Civil Disabilities in an Era of Diminished Privacy: A Disability Approach for the Use of Criminal Records in Hiring

Andrew Elmore, 64 DuPaul Law Review 991

(September 2015)
Civil Disabilities in an Era of Diminished Privacy: A Disability Approach for the Use of Criminal Records in Hiring

This Article proceeds in five parts:

  • Part I briefly summarizes the key features of a disability normative and legal framework that apply to hiring screens, taking personality tests and genetic screens as examples. It also introduces the analogy of criminal records as a civil disability in need of disability privacy and equal opportunity protections.
  • Part II describes the growth of criminal record history as a dominant negative credential in hiring, and the impact of overbroad criminal record hiring screens in reducing employment opportunities for people with criminal records, particularly those who are African-American.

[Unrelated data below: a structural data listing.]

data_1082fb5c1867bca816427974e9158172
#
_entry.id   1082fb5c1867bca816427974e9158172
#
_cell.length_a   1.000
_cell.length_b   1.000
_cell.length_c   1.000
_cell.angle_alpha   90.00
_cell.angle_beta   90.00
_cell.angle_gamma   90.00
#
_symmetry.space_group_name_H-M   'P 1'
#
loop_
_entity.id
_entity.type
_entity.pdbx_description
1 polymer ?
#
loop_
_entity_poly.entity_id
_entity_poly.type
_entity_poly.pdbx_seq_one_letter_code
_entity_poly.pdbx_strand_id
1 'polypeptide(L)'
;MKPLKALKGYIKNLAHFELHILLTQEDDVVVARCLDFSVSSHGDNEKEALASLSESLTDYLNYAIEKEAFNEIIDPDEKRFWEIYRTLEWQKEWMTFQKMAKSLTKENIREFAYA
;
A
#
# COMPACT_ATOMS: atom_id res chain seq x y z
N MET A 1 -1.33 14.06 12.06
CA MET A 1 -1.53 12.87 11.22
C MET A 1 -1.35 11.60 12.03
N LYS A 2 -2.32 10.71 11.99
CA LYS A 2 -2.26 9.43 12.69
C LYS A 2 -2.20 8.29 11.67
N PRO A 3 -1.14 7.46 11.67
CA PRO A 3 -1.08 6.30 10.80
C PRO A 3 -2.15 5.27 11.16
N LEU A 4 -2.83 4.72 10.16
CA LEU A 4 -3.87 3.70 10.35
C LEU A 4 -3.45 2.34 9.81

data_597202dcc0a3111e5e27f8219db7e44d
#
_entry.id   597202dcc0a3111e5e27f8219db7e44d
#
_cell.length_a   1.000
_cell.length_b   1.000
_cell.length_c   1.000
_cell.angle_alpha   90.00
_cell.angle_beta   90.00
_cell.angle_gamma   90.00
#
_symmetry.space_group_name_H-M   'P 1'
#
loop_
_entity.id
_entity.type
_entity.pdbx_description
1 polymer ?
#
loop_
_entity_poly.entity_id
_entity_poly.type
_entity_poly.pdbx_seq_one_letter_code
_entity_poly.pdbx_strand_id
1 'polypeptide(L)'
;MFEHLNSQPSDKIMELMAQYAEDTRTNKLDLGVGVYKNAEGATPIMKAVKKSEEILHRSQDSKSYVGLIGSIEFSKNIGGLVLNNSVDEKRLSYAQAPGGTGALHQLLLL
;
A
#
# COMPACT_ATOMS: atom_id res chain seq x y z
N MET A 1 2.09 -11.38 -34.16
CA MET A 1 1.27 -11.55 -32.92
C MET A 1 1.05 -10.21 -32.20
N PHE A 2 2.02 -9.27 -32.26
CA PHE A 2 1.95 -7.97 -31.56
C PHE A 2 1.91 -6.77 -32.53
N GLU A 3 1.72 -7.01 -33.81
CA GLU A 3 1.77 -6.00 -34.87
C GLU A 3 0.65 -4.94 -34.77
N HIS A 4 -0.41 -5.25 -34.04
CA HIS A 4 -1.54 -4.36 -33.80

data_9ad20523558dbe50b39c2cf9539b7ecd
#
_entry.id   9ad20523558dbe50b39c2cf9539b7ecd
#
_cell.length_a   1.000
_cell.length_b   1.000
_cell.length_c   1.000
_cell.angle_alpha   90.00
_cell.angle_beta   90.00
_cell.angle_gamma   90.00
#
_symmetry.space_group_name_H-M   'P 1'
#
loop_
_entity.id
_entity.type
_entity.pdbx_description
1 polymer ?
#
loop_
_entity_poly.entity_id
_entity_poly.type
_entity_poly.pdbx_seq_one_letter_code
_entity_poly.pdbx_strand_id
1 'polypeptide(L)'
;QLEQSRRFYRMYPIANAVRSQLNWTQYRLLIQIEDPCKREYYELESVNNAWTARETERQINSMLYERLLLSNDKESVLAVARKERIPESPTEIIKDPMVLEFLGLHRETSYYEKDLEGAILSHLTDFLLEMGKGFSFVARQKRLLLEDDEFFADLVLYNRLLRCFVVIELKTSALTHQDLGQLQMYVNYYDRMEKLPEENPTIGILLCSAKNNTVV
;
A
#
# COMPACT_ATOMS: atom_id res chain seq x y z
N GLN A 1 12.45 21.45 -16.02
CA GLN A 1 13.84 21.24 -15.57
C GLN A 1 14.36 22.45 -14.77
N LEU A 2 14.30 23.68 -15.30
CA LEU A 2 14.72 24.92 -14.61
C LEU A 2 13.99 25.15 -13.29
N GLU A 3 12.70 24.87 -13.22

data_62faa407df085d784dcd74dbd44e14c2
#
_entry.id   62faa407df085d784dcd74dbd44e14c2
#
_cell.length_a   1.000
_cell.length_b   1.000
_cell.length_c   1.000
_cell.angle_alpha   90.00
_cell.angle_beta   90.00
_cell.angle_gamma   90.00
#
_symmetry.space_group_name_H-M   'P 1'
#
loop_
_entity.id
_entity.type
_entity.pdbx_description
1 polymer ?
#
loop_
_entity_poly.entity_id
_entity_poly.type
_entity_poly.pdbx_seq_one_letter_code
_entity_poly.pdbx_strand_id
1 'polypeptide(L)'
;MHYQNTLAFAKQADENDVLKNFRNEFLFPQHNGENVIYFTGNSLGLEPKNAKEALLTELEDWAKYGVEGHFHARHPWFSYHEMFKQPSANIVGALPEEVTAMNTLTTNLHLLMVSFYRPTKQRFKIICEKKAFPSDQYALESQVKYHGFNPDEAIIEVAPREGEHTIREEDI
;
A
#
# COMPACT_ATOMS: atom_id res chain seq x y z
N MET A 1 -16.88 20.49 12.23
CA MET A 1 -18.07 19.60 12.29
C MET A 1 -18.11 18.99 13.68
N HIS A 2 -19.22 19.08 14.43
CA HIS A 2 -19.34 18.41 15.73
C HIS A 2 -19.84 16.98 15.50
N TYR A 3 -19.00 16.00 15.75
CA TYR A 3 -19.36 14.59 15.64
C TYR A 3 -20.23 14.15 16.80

• Part III discusses the ways in which federal, state, and local governments have responded to the increasing use of civil disabilities as negative markers in employment applications. It then evaluates these regimes, finding that Title VII disparate impact challenges often face insurmountable litigation hurdles, and that many state protections apply a vague “reasonableness” standard to apply criminal record screens. It also finds that procedural protections in some jurisdictions do not go far enough in ensuring an individualized assessment of candidates, that there are few privacy protections, and that those protections that do exist are often easily evaded.
  • Part IV proposes a disability framework that would restrict employer access to long-ago and minor convictions that do not predict future behavior by sealing or expunging these records, while permitting employers to review the criminal records of conditional employees that may predict future behavior, and to reject those conditional employees who present a genuine risk that cannot be accommodated.
  • Part V addresses potential criticisms of this approach—namely, that limiting criminal record inquiries will perversely increase discrimination against African-Americans and that privacy protections will not succeed in restricting employer access to civil disabilities.